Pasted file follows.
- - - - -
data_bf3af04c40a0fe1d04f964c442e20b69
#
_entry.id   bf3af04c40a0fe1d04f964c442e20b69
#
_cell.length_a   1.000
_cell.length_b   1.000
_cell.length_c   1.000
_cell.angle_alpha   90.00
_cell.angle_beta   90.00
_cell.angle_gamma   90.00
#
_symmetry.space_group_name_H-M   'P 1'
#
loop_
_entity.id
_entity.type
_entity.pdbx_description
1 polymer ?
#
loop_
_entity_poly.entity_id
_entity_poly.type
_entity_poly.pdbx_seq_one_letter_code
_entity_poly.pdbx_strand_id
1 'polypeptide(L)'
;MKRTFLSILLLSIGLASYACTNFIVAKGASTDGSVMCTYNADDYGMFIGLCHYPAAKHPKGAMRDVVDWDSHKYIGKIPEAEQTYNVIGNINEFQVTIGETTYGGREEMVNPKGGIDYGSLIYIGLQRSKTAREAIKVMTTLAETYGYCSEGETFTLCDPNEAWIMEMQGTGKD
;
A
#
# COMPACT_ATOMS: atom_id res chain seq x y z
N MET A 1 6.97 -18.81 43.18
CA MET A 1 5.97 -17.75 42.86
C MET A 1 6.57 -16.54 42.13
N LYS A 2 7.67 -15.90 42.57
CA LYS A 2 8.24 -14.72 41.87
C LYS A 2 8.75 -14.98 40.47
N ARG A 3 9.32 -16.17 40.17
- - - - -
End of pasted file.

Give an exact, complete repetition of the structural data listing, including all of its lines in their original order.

data_bf3af04c40a0fe1d04f964c442e20b69
#
_entry.id   bf3af04c40a0fe1d04f964c442e20b69
#
_cell.length_a   1.000
_cell.length_b   1.000
_cell.length_c   1.000
_cell.angle_alpha   90.00
_cell.angle_beta   90.00
_cell.angle_gamma   90.00
#
_symmetry.space_group_name_H-M   'P 1'
#
loop_
_entity.id
_entity.type
_entity.pdbx_description
1 polymer ?
#
loop_
_entity_poly.entity_id
_entity_poly.type
_entity_poly.pdbx_seq_one_letter_code
_entity_poly.pdbx_strand_id
1 'polypeptide(L)'
;MKRTFLSILLLSIGLASYACTNFIVAKGASTDGSVMCTYNADDYGMFIGLCHYPAAKHPKGAMRDVVDWDSHKYIGKIPEAEQTYNVIGNINEFQVTIGETTYGGREEMVNPKGGIDYGSLIYIGLQRSKTAREAIKVMTTLAETYGYCSEGETFTLCDPNEAWIMEMQGTGKD
;
A
#
# COMPACT_ATOMS: atom_id res chain seq x y z
N MET A 1 6.97 -18.81 43.18
CA MET A 1 5.97 -17.75 42.86
C MET A 1 6.57 -16.54 42.13
N LYS A 2 7.67 -15.90 42.57
CA LYS A 2 8.24 -14.72 41.87
C LYS A 2 8.75 -14.98 40.47
N ARG A 3 9.32 -16.17 40.17